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the people who came the Indians

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1 the people who came the Indians on Fri Jan 14, 2011 11:28 am

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INDIANS
The East Indians are the largest ethnic minority in Jamaica. They arrived as indentured labourers between 1845 and 1917. The Indians came to Jamaica to earn a "fortune" for starting a better life back in India.

It has been noted that the religious sentiments of the Indians were not considered by the recruiting authorites, because, the majority of these immigrants were Hindus, followed by Muslims, yet priests were never recruited to satisfy the religious needs of the Indians. The priests who arrived came as indentured labourers and practised their preisthood as a part-time profession.

At the end of the indentureship contract, many Indians reverted to their ancestral occupations, some became farmers or fishermen, while others returned to the trades - barber, goldsmith and ironsmith. Some became money lenders.

The traditional Indian practice of naming the the boys after gods and heroes and the girls after godesses, rivers, flowers, seasons, moods, or words of great significance have now been completely abandoned. Almost every Indian regardless of his or her religion has anglicized first and second names; the surnames too have been changed except for names such as Maragh and Singh.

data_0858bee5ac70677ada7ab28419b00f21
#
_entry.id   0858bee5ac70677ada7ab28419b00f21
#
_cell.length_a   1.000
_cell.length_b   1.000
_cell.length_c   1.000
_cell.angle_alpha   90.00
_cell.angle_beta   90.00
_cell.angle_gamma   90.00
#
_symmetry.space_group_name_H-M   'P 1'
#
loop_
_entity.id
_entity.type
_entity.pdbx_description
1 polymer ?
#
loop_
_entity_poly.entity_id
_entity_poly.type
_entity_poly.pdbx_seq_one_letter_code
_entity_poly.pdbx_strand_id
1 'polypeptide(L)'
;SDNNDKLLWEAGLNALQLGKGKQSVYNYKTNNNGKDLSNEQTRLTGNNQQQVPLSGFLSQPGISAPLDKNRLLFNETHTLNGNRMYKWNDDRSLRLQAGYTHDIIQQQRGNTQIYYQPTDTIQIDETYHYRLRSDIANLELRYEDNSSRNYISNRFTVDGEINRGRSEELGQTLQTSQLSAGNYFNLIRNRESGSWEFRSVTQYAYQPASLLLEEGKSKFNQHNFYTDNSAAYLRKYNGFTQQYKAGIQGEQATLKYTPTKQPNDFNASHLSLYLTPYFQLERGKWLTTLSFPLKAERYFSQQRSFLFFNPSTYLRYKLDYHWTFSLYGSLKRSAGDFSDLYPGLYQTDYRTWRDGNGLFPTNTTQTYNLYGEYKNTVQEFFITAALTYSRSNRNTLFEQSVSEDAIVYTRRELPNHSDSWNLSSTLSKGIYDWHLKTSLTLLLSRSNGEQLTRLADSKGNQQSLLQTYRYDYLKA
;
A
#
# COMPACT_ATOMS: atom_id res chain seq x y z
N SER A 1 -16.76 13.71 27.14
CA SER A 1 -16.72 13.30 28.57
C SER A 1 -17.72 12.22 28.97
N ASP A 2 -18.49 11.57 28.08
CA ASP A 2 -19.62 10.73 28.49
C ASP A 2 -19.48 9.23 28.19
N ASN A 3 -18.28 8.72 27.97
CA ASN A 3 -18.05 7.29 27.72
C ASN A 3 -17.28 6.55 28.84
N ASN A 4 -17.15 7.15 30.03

The Indians introduced several plants and trees in Jamaica, the most common being betel leaves, betel nut, coolie plum, mango, jackfruit, and tamarind. The food habits of Indians have a distinctly Indian flavour and taste. A typical Indian dinner consists of curried goat, roti, pulses usually cooked with mangoes, curried potato, eggplant, bitter gourd and okra.


They held regular weekend prayer meetings and special ceremonies to commemorate weddings, Hindu festivals such as Diwali (the festival of lights) and Islamic festivals of Hosay and Eid. Others left the plantations for Kingston and took jobs that used skills they brought with them and others they acquired. They began to learn English and became jewellers, fishermen, barbers, shopkeepers. Regardless of whether they lived in the city or the country, many worked hard to maintain their cultural traditions as best as they could even though out of a need for economic survival and social acceptance many became Christians.

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